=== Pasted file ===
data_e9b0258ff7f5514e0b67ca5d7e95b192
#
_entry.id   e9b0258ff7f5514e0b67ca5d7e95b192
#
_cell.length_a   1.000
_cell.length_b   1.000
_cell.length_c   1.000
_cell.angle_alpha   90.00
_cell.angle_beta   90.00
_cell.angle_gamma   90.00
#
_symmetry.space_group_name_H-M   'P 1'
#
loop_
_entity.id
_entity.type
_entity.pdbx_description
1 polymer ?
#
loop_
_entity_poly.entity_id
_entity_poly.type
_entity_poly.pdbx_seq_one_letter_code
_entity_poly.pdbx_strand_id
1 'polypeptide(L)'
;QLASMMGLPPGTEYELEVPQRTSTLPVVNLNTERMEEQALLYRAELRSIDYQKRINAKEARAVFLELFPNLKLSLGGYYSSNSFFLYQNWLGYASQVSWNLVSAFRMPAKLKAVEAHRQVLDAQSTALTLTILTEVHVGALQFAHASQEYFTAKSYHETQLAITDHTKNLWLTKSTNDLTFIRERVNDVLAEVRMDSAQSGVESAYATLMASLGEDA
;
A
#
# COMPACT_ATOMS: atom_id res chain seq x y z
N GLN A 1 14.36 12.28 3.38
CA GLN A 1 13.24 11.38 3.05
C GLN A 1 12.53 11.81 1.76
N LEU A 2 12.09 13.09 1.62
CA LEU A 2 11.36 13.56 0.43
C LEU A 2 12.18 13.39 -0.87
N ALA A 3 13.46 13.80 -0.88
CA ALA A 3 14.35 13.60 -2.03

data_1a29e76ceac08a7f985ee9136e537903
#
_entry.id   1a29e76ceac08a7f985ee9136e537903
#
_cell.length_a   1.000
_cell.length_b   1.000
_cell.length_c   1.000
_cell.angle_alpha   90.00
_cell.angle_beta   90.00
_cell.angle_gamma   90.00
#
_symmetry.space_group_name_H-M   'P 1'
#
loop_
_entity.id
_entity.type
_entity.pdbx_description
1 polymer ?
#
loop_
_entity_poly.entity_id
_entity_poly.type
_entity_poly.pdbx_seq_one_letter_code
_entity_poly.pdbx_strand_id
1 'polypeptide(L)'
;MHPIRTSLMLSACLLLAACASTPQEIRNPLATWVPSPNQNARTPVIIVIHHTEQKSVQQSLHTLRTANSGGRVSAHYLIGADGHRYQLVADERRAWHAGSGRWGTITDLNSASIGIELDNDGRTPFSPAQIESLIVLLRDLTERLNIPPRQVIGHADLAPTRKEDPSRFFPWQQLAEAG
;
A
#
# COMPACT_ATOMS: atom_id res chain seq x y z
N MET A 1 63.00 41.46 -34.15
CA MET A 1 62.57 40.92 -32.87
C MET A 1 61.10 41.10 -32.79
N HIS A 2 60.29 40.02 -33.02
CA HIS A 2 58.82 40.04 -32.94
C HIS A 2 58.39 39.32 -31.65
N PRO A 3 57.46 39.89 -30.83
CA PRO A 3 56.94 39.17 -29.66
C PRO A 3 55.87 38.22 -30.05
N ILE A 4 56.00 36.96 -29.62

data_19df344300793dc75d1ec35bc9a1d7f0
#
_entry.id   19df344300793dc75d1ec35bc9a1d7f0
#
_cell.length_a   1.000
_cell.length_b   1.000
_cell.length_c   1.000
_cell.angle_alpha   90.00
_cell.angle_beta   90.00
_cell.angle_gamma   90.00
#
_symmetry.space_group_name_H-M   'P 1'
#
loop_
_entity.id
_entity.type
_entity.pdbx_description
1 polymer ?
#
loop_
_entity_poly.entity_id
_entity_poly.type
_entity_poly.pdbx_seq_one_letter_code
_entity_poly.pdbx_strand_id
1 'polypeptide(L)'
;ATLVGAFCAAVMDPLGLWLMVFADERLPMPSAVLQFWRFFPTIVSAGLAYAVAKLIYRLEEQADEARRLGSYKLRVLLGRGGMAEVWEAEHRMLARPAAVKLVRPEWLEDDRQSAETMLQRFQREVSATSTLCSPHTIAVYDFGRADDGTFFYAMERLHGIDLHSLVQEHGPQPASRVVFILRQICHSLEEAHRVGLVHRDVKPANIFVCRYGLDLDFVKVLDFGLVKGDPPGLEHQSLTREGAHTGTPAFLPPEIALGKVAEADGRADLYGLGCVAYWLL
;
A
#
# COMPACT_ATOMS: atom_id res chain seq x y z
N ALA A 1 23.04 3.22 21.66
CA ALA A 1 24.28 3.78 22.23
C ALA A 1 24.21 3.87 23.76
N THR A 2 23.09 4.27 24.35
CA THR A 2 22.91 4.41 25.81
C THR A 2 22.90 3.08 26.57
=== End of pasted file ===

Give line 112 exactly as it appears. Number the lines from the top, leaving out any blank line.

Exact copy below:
N THR A 2 23.09 4.27 24.35